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Merseyside Remembers And Commemorates Those Killed At Work

Trade unions and charitable organisations have organised a gathering at the Pier Head, Liverpool to mark International Workers Memorial Day for Thursday 28 April.

The event is commemorated across the world in many countries and recognised by the UK government as the official day of remembrance for those killed at work or deaths related to work.

The ceremony will take place at 11.30am tomorrow at  Georges Dock Building (GDB) The Strand, Liverpool L3 1DD ( on the dock road, bottom of James Street over the Strand towards the river).

Image: IWMD Event Poster - click to download a PDF version Itinerary

11.30am (aprox) Roger Phillips will open the day’s proceeding welcoming everyone and will briefly explain the purpose of the day.

12.00 noon. One minute silence to remember all those who have lost their lives due to work followed by foghorns sounding on the river. The GDB will be lit up in Purple, the colour of the purple ribbons that will be distributed and is the IWMD colour for the event.

12.01 Compere invites a family member of the late Tony Mulhearn to unveil the new IWMD plaque. Short speeches by  family member and Jamie McGovern, H&S Officer for the CWU  Trade Union explaining the very essence of the day and this year’s theme.

12.10-12.15 Compere invites those wishing to lay a wreath to lined up under the plaques for a photo op while the Piper plays a lament. After the photo op wreaths are laid against the wall and compere invites all into meeting room at St. Nicholas Parish Church, Bottom of Chapel Street and opposite Mercure Atlantic Tower Hotel for buffet and speakers.

12.30 Speakers.
Leslie Mahmood, on the NHS and its future. 15 minutes.
A speaker on those who have lost their lives to Covid. 15 minutes.

Every year on 28th April, all around the world the Trade Union movement unites to mark International Workers’ Memorial Day.

Every year more people are killed at work than in wars. Most don't die of mystery ailments, or in tragic "accidents".

Work hurts and kills on an industrial scale!

Every year, the number of people in the UK being killed or injured by their work; could fill a Jumbo Jet!

They die because an employer decided their safety just wasn't that important a priority. 

Yet, official figures of death by work are grossly under estimated as a result of official figures which discount those who are killed driving, flying or otherwise traveling to work or in the cause of their work

Health & Safety Executive’s ‘official figures’only covers those reported to HSE and Local Authorities under Reporting of Injuries, Diseases and Dangerous Occurrences Regulations, RIDDOR.

It excludes members of the public killed in work incidents, workers killed on roads, at sea, in air and by work-suicide. The figure also excludes those dying because of bad work conditions from cancers, heart, lung and other diseases.

Using expert research, the Hazards Campaign estimates a more realistic figure for those killed in work-related incidents is 1,500 and those dying of work illnesses is 50,000 per year.

That is around 140 people dying from work per day or one person every 10 minutes in GB. The UN ILO estimates 2.78 million people worldwide die from work every year One person killed by work every 11 seconds worldwide. One person killed by toxic exposure every 30 secs.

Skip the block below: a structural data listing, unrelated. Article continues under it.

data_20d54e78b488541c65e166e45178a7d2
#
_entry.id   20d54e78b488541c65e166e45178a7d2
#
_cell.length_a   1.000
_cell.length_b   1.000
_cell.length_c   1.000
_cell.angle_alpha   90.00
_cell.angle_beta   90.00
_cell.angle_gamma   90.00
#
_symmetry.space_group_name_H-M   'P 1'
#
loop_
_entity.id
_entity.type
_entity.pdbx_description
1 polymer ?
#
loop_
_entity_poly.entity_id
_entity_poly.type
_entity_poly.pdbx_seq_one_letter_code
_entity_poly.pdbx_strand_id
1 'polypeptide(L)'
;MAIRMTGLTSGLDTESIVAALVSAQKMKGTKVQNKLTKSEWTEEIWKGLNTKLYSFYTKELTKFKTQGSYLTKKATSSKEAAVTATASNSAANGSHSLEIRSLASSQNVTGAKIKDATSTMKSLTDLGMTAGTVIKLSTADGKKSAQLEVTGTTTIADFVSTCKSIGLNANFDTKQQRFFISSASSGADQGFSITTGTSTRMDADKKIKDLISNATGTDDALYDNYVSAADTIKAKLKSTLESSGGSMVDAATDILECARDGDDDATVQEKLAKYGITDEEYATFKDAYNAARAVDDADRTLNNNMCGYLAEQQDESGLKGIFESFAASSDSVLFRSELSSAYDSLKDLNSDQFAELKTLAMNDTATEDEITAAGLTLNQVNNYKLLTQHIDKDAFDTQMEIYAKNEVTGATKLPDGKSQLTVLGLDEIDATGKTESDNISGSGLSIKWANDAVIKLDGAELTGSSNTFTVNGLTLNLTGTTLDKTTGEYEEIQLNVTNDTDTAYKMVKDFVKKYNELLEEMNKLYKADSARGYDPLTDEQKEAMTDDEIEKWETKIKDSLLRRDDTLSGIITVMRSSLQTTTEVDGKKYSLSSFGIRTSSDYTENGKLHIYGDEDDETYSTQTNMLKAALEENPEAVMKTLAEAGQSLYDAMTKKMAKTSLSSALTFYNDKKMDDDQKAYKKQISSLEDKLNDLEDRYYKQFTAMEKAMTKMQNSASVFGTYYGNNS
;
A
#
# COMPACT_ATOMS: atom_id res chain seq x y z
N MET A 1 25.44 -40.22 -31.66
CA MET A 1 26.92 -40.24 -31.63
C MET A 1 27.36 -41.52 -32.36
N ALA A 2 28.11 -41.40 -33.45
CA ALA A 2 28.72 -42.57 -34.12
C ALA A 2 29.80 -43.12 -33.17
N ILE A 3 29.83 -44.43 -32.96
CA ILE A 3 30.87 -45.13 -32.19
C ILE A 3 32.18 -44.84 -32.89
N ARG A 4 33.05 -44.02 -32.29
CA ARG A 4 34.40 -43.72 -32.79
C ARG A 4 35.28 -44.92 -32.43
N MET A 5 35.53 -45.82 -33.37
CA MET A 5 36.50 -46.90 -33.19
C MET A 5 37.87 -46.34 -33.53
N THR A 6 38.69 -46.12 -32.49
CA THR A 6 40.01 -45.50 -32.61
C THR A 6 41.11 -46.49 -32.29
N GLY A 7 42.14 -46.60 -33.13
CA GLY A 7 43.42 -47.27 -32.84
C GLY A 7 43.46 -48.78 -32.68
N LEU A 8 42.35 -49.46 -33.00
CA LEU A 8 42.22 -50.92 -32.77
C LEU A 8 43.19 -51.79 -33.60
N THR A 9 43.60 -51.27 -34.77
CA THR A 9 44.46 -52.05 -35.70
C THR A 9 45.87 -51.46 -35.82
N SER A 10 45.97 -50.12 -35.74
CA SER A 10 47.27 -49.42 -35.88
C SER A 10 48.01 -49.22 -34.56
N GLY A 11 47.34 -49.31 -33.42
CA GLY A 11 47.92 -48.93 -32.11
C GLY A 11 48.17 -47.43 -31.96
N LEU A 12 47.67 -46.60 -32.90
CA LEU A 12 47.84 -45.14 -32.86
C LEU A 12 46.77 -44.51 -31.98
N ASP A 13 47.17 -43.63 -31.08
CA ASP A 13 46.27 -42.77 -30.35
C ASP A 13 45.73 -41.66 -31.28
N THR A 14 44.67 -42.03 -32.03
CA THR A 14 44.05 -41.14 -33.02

Every year on 28th April, all around the world the Trade Union movement unites to mark International Workers’ Memorial Day and commemorate those workers who have lost their lives because of the work they do and because their avoidable deaths have been caused by employers who put their profit before the health and safety of their workforce. 

But what is the history of International Worker’s Memorial Day?

Originally called Worker’s Memorial Day (WMD), Hazards Campaigner Tommy Harte brought it to the UK in the early 1990s from Canadian union CUPE, and USA groups, with two aims: to "Remember the Dead” and “Fight for the Living.

WMD was rapidly taken up by Hazards Groups, Trades Councils, adopted by the STUC, TUC and Trade Unions, and the Hazards Campaign has promoted and resourced it, helped to spread it across the UK where it is now marked by hundreds of events from Aberdeen to Penzance, and across the world.

It is now called International Workers Memorial Day, IWMD and under its banner, we:

Remember the Dead, Fight for the Living

We will  come together tomorrow for an added meaning for Liverpool and indeed the whole of Merseyside.
For the first time a plaque in commemoration of ALL workers who have lost their lives, from shipbuilders, dockers, electricians, builders and excavators, from factory and machine workers to telecoms workers, postal workers and Health Care Workers especially those who lost their lives during the Covid pandemic they are all equal in our memories.

We commemorate their unnecessary deaths and in doing so, we uncover their memorial plaque bearing the words of one of our cities and regions trade unionists who worked until his death to help ensure that no employer whose neglect and callous profiteering results in the deaths of their workers, is able to hide from the enormity of what they have done.

Through this plaque to be unveiled Thursday 28th April:

Remember the Dead and Fight for the Living


Source: John Flanagan, MAVS / Chris Ingram, Unionsafety

See also: International Workers Memorial Day Archive


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